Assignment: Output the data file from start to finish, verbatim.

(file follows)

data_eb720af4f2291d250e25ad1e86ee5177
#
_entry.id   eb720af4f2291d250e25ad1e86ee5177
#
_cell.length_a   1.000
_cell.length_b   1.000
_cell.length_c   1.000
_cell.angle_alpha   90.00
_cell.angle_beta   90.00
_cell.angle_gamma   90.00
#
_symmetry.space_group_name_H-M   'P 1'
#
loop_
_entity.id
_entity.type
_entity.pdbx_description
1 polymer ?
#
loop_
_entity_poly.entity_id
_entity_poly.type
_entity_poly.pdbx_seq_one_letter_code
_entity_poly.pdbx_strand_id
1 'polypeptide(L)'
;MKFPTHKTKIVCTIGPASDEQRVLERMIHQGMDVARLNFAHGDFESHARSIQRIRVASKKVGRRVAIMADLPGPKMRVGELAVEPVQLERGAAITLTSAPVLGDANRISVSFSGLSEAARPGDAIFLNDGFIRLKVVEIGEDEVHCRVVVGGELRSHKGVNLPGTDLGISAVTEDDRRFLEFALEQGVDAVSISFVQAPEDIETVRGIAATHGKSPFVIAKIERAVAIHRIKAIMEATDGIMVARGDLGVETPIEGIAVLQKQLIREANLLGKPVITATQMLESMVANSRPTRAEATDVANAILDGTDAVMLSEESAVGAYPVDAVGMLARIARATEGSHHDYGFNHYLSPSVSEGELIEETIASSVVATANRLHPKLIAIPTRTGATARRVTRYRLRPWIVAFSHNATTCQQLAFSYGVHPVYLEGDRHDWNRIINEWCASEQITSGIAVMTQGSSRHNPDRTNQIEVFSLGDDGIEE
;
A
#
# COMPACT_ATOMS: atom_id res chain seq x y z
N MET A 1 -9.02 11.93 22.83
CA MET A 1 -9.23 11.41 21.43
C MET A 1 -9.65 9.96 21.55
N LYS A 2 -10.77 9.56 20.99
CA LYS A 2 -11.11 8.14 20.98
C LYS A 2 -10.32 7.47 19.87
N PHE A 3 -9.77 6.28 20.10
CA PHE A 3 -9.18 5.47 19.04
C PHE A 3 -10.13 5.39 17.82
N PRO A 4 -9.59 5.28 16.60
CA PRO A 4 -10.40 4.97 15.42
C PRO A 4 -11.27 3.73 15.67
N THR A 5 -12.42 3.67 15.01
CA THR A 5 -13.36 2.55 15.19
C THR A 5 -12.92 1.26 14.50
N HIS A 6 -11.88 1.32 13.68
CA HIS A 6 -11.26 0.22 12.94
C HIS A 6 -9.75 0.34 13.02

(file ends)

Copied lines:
data_eb720af4f2291d250e25ad1e86ee5177
#
_entry.id   eb720af4f2291d250e25ad1e86ee5177
#
_cell.length_a   1.000
_cell.length_b   1.000
_cell.length_c   1.000
_cell.angle_alpha   90.00
_cell.angle_beta   90.00
_cell.angle_gamma   90.00
#
_symmetry.space_group_name_H-M   'P 1'
#
loop_
_entity.id
_entity.type
_entity.pdbx_description
1 polymer ?
#
loop_
_entity_poly.entity_id
_entity_poly.type
_entity_poly.pdbx_seq_one_letter_code
_entity_poly.pdbx_strand_id
1 'polypeptide(L)'
;MKFPTHKTKIVCTIGPASDEQRVLERMIHQGMDVARLNFAHGDFESHARSIQRIRVASKKVGRRVAIMADLPGPKMRVGELAVEPVQLERGAAITLTSAPVLGDANRISVSFSGLSEAARPGDAIFLNDGFIRLKVVEIGEDEVHCRVVVGGELRSHKGVNLPGTDLGISAVTEDDRRFLEFALEQGVDAVSISFVQAPEDIETVRGIAATHGKSPFVIAKIERAVAIHRIKAIMEATDGIMVARGDLGVETPIEGIAVLQKQLIREANLLGKPVITATQMLESMVANSRPTRAEATDVANAILDGTDAVMLSEESAVGAYPVDAVGMLARIARATEGSHHDYGFNHYLSPSVSEGELIEETIASSVVATANRLHPKLIAIPTRTGATARRVTRYRLRPWIVAFSHNATTCQQLAFSYGVHPVYLEGDRHDWNRIINEWCASEQITSGIAVMTQGSSRHNPDRTNQIEVFSLGDDGIEE
;
A
#
# COMPACT_ATOMS: atom_id res chain seq x y z
N MET A 1 -9.02 11.93 22.83
CA MET A 1 -9.23 11.41 21.43
C MET A 1 -9.65 9.96 21.55
N LYS A 2 -10.77 9.56 20.99
CA LYS A 2 -11.11 8.14 20.98
C LYS A 2 -10.32 7.47 19.87
N PHE A 3 -9.77 6.28 20.10
CA PHE A 3 -9.18 5.47 19.04
C PHE A 3 -10.13 5.39 17.82
N PRO A 4 -9.59 5.28 16.60
CA PRO A 4 -10.40 4.97 15.42
C PRO A 4 -11.27 3.73 15.67
N THR A 5 -12.42 3.67 15.01
CA THR A 5 -13.36 2.55 15.19
C THR A 5 -12.92 1.26 14.50
N HIS A 6 -11.88 1.32 13.68
CA HIS A 6 -11.26 0.22 12.94
C HIS A 6 -9.75 0.34 13.02